Blockchain and GDPR: is the data protection of blockchain technology compliant?

A blockchain generates private and public keys, with which each participant has individual access rights to part of the data chain and the data sets can also be shared between them.
Photo: Petr Bonek –

Blockchain applications are still largely limited to recording and storing transactions for cryptocurrencies. Although the crypto euphoria is currently muted, one should not conclude the value of the technology itself. Blockchain has the potential to change many areas of the economy and society – be it supply chain management, insurance or the financial industry. In the Hype Cycle for Blockchain and Web3 2022, Gartner states that enterprises are increasingly realizing the concrete business benefits of blockchain applications and are facing a turning point in adaptation.

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Among the multitude of questions this raises, one is particularly central: can blockchain technology be made compatible with the GDPR? At first glance, regulations on data protection and blockchain technology collide on several levels.

The basic principle of the blockchain is the immutability of the commercial register. It is almost impossible to modify or delete data once written to the blockchain. Blockchain databases are actually “add-on-only” ledgers: all transactions are developed in a linear and chronological fashion. Changing or deleting data would require the consent of the majority of a channel, i.e. more than half of the minors. Only in exceptional circumstances is this practically conceivable – for example with a 51% attack.

However, the principle that makes blockchain technology secure conflicts at first sight with the right to erasure (right to be forgotten) provided for in Article 17 of the GDPR: according to this, individuals can request the deletion of their personal data with a person responsible for their processing. . Public blockchains, which everyone can access in principle, do not respect the principle of data economy and cannot guarantee that data subjects can modify or delete data.

According to Article 4 no. 1, the GDPR applies when personal data is processed. As a rule, no directly personal data is stored in the blockchain, only hash values ​​(combinations of numbers and letters from cryptographic processes). However, if these are linked to concrete data sets – which is required, for example, when registering on many crypto exchanges – the hashes become pseudonymised data which is also covered by the GDPR.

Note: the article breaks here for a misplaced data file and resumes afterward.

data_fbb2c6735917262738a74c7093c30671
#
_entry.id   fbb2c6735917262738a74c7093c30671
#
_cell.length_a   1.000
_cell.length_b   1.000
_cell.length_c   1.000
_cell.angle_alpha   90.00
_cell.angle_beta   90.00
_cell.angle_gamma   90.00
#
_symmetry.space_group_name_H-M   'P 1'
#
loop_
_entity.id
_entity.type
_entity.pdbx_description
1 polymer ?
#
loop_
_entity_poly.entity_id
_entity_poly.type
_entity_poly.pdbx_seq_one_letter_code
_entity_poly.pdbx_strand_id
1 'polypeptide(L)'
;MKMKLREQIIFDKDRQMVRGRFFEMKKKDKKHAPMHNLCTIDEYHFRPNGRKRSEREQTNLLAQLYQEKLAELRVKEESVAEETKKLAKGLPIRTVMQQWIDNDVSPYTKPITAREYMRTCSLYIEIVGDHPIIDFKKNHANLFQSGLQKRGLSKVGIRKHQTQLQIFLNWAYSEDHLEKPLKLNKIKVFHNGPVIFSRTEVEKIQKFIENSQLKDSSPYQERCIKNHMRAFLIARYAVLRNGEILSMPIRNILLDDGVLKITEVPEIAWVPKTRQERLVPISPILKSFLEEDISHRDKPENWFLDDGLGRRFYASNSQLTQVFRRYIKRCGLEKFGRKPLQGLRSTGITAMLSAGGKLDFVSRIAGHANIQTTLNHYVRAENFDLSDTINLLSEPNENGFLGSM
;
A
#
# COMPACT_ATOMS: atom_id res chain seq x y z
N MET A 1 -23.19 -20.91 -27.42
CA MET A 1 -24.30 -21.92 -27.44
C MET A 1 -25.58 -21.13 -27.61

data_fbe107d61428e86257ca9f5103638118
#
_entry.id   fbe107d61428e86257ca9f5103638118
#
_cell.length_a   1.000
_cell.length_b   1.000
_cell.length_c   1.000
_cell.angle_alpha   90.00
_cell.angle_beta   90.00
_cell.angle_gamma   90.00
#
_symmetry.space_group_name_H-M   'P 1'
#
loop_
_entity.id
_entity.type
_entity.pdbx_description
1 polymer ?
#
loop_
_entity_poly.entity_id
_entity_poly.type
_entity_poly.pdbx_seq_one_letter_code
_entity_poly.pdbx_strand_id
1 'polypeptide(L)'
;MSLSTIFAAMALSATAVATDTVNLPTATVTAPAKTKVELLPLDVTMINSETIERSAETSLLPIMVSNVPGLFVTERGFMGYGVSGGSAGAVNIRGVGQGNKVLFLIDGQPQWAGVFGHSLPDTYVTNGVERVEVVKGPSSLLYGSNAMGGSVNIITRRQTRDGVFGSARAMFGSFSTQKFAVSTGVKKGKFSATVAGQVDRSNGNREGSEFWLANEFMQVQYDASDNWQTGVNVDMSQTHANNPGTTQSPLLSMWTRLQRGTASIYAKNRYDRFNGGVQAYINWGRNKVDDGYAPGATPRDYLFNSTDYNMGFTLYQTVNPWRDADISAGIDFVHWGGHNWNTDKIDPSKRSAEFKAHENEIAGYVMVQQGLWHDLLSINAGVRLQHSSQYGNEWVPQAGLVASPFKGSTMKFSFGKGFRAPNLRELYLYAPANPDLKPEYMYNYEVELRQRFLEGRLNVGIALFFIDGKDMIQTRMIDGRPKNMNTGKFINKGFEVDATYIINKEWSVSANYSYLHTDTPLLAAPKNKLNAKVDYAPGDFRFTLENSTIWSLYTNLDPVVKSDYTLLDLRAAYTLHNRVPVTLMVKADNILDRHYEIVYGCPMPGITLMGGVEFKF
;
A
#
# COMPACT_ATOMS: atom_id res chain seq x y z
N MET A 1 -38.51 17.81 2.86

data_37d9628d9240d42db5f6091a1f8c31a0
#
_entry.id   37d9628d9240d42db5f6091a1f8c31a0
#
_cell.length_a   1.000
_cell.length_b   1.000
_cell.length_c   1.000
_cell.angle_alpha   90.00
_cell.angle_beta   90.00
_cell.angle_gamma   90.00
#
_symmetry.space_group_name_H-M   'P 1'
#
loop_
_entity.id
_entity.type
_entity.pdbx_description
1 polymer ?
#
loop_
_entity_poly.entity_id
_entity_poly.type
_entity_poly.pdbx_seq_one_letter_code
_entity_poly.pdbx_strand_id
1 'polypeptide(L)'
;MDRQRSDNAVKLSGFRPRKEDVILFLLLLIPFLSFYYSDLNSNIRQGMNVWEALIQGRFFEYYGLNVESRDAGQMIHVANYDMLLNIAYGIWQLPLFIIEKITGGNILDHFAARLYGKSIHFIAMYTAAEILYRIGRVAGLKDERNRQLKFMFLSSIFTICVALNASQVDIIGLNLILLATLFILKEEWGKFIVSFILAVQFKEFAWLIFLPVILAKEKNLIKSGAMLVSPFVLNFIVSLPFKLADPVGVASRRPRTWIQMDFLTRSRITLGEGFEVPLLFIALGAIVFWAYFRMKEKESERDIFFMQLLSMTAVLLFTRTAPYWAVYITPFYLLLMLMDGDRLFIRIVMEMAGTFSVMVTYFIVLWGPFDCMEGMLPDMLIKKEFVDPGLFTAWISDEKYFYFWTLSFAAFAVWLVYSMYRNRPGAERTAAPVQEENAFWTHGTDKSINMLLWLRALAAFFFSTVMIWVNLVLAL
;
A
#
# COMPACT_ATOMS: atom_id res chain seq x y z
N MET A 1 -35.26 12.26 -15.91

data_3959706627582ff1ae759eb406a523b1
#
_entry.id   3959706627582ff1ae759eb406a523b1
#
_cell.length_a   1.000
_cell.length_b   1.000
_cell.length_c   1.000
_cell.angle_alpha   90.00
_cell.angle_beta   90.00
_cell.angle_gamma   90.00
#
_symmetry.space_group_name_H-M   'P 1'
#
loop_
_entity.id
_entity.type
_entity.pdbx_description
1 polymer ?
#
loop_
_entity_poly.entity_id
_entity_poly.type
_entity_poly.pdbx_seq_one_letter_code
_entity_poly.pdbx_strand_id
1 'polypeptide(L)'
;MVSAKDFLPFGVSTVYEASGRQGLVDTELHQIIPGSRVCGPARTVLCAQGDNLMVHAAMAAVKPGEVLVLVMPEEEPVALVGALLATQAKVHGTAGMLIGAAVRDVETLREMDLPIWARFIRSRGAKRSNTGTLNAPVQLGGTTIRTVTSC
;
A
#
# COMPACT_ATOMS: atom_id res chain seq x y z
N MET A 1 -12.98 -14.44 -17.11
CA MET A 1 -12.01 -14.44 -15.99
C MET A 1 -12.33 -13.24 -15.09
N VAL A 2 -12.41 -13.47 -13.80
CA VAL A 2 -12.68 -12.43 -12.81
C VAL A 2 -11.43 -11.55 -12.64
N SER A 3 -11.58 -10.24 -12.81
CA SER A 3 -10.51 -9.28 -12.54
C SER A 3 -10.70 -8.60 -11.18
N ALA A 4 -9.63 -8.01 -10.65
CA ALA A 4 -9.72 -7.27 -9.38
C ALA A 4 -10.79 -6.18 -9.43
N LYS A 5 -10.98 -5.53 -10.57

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However, there is currently no consensus on exactly how to implement the right to erasure, as different jurisdictions interpret the rules differently. One solution could be that deletion does not necessarily equate to data destruction. Data anonymization can also be interpreted as deletion. One such possibility would be the destruction of the private key associated with the transaction on the blockchain. For example, the French data protection authority believes that this would create the anonymity required by Article 17 of the GDPR. Another option would be to provide the data owner with a private key, without which read access is not possible.

The question of who is responsible for implementing the regulations within the meaning of the GDPR is also difficult to answer. Implicitly, the GDPR assumes centralization and a single legal entity. At its core, however, blockchain, as an amalgamation of several technologies, expressly relies on decentralization and achieves its resilience through replication. For example, the “controller” defined in the GDPR is difficult to identify in a blockchain and would depend on the specific use case. Public blockchains in particular are characterized by their decentralized structures. Many different actors could be identified as data controllers. Who should a data subject under Article 24 contact in this case?

All of these points raise the question of whether the GDPR should be adapted to new technologies – or whether blockchain technology can be used with respect for data protection. After all, blockchain offers certain advantages that follow the basic principles of the GDPR very closely. In this way, the blockchain guarantees transparency on the type of data storage and who accessed the data and when – and all this without formal request for information about the data. Control over what happens with one’s own data is therefore higher than with conventional central storage.

In other places, however, it remains difficult. As stated above, there are certain options for technically addressing the right to erasure. In fact, some tensions seem almost insurmountable without challenging the very essence of blockchain technology. So far, the European Data Protection Board has only announced binding guidelines for dealing with blockchain. As long as they are not published, uncertainty for companies will remain. To stay on the safe side, you should prefer alternative solutions to store GDPR-relevant data. Managers should always critically ask themselves whether blockchain is really the best solution for their project or whether conventional approaches at this stage lead to the goal faster and, above all, legally. (pc)

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